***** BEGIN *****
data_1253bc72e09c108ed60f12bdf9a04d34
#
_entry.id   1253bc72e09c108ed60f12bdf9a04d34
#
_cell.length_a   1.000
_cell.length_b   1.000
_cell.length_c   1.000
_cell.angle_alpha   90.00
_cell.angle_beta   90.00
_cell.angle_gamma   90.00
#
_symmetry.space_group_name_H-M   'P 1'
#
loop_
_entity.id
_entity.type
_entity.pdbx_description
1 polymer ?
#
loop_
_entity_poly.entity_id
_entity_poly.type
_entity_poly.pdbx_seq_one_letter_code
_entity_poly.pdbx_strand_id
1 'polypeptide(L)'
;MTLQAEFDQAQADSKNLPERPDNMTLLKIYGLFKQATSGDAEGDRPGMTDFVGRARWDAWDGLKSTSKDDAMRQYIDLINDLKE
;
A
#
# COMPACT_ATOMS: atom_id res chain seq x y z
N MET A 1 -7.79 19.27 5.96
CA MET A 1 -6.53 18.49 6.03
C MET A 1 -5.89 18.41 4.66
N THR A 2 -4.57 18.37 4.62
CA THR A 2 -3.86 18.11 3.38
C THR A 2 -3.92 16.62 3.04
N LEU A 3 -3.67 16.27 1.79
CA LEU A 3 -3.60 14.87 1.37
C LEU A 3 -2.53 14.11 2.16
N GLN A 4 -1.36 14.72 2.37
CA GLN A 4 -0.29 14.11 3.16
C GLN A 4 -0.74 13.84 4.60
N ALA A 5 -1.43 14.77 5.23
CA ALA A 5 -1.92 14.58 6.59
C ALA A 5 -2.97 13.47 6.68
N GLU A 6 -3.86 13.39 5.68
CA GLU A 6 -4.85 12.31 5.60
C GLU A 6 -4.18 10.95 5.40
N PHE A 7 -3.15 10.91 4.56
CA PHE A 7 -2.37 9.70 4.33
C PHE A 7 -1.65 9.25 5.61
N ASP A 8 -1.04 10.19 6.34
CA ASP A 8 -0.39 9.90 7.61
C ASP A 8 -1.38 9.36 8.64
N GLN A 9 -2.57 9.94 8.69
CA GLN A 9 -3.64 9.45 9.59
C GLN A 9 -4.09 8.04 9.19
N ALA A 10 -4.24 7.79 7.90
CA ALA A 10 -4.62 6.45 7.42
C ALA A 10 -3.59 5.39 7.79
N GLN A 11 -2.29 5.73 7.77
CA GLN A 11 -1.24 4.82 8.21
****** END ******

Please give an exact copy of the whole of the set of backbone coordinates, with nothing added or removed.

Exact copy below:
data_1253bc72e09c108ed60f12bdf9a04d34
#
_entry.id   1253bc72e09c108ed60f12bdf9a04d34
#
_cell.length_a   1.000
_cell.length_b   1.000
_cell.length_c   1.000
_cell.angle_alpha   90.00
_cell.angle_beta   90.00
_cell.angle_gamma   90.00
#
_symmetry.space_group_name_H-M   'P 1'
#
loop_
_entity.id
_entity.type
_entity.pdbx_description
1 polymer ?
#
loop_
_entity_poly.entity_id
_entity_poly.type
_entity_poly.pdbx_seq_one_letter_code
_entity_poly.pdbx_strand_id
1 'polypeptide(L)'
;MTLQAEFDQAQADSKNLPERPDNMTLLKIYGLFKQATSGDAEGDRPGMTDFVGRARWDAWDGLKSTSKDDAMRQYIDLINDLKE
;
A
#
# COMPACT_ATOMS: atom_id res chain seq x y z
N MET A 1 -7.79 19.27 5.96
CA MET A 1 -6.53 18.49 6.03
C MET A 1 -5.89 18.41 4.66
N THR A 2 -4.57 18.37 4.62
CA THR A 2 -3.86 18.11 3.38
C THR A 2 -3.92 16.62 3.04
N LEU A 3 -3.67 16.27 1.79
CA LEU A 3 -3.60 14.87 1.37
C LEU A 3 -2.53 14.11 2.16
N GLN A 4 -1.36 14.72 2.37
CA GLN A 4 -0.29 14.11 3.16
C GLN A 4 -0.74 13.84 4.60
N ALA A 5 -1.43 14.77 5.23
CA ALA A 5 -1.92 14.58 6.59
C ALA A 5 -2.97 13.47 6.68
N GLU A 6 -3.86 13.39 5.68
CA GLU A 6 -4.85 12.31 5.60
C GLU A 6 -4.18 10.95 5.40
N PHE A 7 -3.15 10.91 4.56
CA PHE A 7 -2.37 9.70 4.33
C PHE A 7 -1.65 9.25 5.61
N ASP A 8 -1.04 10.19 6.34
CA ASP A 8 -0.39 9.90 7.61
C ASP A 8 -1.38 9.36 8.64
N GLN A 9 -2.57 9.94 8.69
CA GLN A 9 -3.64 9.45 9.59
C GLN A 9 -4.09 8.04 9.19
N ALA A 10 -4.24 7.79 7.90
CA ALA A 10 -4.62 6.45 7.42
C ALA A 10 -3.59 5.39 7.79
N GLN A 11 -2.29 5.73 7.77
CA GLN A 11 -1.24 4.82 8.21